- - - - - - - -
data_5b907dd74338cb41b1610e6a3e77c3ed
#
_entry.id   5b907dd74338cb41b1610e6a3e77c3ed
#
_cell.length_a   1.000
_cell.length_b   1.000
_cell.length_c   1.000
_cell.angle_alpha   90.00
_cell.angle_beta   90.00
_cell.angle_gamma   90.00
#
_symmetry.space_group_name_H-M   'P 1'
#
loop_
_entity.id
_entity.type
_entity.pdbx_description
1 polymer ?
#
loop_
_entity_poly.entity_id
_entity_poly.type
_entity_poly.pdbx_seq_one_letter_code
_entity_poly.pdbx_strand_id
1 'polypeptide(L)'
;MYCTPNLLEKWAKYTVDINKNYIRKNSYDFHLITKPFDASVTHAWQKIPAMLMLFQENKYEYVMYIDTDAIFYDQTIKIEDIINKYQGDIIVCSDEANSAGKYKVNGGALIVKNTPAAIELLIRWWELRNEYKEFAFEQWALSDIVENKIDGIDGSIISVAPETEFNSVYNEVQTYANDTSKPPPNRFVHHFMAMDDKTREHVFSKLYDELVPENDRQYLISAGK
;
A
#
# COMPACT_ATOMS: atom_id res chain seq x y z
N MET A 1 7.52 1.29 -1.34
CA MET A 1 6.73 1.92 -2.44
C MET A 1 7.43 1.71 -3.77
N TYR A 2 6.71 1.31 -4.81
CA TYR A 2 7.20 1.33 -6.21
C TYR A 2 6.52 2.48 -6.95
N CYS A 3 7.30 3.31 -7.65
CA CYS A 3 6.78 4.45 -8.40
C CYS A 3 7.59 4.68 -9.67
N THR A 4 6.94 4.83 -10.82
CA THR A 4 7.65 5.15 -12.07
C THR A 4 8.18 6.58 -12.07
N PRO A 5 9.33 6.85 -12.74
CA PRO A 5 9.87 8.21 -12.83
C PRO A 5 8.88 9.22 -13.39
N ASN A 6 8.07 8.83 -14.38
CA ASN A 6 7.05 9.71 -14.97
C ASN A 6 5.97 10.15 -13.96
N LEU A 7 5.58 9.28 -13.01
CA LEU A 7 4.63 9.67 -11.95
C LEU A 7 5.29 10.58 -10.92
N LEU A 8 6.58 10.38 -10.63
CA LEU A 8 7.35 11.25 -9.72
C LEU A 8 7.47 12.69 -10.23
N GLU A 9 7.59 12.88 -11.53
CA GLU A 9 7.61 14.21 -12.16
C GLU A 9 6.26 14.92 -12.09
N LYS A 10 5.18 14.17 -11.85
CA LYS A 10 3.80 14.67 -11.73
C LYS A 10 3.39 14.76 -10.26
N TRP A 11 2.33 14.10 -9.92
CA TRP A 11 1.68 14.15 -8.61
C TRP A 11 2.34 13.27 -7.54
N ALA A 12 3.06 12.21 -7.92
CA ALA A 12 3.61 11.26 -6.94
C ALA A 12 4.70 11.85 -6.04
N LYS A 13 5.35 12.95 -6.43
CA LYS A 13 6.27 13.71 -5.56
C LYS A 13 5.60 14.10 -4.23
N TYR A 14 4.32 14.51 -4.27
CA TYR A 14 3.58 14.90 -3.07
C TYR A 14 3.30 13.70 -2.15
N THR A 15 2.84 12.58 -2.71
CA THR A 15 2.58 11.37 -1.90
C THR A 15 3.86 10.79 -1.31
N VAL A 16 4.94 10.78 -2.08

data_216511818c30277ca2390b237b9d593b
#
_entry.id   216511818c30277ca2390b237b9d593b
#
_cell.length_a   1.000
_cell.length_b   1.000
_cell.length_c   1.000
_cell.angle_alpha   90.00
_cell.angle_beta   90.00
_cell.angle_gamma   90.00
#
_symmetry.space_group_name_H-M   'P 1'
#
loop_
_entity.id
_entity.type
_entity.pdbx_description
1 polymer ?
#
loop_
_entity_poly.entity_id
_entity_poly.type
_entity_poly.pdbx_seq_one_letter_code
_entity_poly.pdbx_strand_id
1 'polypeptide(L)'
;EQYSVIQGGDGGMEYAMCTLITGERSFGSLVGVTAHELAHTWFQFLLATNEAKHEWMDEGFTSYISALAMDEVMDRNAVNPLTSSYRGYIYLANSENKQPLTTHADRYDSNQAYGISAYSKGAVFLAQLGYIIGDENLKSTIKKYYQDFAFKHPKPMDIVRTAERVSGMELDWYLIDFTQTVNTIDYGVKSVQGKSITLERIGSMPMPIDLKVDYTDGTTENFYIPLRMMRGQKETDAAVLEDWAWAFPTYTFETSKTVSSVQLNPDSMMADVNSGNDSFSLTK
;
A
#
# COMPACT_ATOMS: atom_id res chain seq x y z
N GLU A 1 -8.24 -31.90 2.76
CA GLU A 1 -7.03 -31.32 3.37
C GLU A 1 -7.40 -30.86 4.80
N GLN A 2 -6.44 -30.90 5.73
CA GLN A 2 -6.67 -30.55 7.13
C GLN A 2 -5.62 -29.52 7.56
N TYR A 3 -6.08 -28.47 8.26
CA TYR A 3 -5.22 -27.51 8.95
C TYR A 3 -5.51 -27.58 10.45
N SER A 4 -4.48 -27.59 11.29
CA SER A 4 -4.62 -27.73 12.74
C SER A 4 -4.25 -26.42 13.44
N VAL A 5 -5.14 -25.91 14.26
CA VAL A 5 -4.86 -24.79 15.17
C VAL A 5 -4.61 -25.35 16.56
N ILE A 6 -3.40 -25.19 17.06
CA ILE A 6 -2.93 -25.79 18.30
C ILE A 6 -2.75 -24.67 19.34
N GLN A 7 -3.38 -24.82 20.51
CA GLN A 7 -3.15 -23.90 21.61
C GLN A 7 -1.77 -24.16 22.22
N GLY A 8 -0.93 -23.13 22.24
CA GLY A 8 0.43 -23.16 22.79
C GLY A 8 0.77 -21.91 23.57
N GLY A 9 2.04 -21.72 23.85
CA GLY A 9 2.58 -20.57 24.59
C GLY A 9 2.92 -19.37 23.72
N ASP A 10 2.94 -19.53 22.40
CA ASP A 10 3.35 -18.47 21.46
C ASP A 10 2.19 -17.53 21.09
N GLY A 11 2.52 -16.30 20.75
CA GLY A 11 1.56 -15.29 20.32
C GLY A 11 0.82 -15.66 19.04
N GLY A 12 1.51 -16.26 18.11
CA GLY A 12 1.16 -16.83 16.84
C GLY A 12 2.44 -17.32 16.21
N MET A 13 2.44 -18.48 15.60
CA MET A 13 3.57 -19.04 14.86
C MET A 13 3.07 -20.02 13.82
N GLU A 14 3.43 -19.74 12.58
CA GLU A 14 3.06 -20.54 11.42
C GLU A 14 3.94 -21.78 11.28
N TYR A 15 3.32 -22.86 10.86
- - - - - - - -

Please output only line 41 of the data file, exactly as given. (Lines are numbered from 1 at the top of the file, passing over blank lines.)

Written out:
CA THR A 4 7.65 5.15 -12.07